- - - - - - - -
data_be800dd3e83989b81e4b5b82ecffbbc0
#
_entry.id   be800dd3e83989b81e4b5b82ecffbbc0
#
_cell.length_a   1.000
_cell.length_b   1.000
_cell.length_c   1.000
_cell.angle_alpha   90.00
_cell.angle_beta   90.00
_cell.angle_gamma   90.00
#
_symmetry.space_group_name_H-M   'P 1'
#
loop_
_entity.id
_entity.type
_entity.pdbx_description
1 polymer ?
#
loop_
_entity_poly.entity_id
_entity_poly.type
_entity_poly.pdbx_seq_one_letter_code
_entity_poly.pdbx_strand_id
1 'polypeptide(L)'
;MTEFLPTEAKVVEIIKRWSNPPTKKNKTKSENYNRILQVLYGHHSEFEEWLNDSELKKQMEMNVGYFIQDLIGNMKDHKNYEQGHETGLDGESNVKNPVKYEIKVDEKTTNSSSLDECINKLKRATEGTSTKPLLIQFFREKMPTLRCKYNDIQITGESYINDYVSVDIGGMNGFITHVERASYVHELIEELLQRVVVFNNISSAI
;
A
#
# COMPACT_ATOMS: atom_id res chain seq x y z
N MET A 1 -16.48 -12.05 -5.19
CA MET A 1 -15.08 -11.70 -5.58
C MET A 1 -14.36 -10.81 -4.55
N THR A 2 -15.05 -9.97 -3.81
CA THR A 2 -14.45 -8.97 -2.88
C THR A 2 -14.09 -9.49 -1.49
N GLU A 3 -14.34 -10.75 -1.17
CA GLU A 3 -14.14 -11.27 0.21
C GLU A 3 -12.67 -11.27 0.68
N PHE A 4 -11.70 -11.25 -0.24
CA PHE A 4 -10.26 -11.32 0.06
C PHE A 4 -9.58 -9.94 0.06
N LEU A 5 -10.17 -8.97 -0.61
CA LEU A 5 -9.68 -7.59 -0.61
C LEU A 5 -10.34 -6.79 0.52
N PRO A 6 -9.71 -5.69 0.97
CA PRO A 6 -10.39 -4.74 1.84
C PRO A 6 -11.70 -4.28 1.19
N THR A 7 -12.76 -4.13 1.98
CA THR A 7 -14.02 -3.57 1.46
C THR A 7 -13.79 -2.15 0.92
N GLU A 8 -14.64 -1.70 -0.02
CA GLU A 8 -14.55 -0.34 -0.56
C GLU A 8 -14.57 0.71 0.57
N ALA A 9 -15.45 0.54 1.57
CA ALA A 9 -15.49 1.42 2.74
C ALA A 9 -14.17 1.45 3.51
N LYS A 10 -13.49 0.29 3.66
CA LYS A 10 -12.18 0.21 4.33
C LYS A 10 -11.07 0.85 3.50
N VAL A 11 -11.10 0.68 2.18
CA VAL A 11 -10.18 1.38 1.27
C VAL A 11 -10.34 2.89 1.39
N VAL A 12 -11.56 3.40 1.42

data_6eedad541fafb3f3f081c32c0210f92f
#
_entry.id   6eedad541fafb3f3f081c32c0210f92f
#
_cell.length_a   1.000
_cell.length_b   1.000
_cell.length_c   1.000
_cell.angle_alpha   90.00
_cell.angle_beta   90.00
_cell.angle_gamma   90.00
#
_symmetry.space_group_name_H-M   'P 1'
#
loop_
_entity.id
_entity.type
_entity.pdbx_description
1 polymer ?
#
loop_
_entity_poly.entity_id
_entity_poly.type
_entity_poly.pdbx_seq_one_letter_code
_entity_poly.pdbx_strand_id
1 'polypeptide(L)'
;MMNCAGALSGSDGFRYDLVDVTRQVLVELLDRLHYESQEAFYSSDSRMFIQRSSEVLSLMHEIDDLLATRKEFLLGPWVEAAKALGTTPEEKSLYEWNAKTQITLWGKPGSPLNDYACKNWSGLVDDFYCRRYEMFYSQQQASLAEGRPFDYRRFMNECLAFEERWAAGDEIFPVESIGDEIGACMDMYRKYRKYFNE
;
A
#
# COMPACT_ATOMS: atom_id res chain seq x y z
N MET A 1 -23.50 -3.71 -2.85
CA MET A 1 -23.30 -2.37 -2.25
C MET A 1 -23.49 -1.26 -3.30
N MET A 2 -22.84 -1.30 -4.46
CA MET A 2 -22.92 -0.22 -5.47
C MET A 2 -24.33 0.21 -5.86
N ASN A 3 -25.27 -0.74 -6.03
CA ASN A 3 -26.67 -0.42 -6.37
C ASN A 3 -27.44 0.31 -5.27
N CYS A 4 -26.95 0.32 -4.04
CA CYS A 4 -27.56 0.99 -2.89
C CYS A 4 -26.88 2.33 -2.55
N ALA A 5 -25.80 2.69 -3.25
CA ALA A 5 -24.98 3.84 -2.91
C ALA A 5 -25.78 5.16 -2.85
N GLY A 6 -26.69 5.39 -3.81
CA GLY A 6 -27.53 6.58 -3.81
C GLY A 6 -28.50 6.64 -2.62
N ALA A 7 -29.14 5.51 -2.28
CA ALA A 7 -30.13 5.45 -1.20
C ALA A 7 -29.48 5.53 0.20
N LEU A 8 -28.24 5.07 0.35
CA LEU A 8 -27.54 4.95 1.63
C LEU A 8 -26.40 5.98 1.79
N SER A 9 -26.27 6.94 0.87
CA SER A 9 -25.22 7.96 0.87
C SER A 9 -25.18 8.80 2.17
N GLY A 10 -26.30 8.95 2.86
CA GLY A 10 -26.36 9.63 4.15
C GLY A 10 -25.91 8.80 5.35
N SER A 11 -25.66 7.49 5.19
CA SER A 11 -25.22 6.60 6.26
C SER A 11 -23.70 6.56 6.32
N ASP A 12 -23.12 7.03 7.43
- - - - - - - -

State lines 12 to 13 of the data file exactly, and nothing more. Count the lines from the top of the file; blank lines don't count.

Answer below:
_symmetry.space_group_name_H-M   'P 1'
#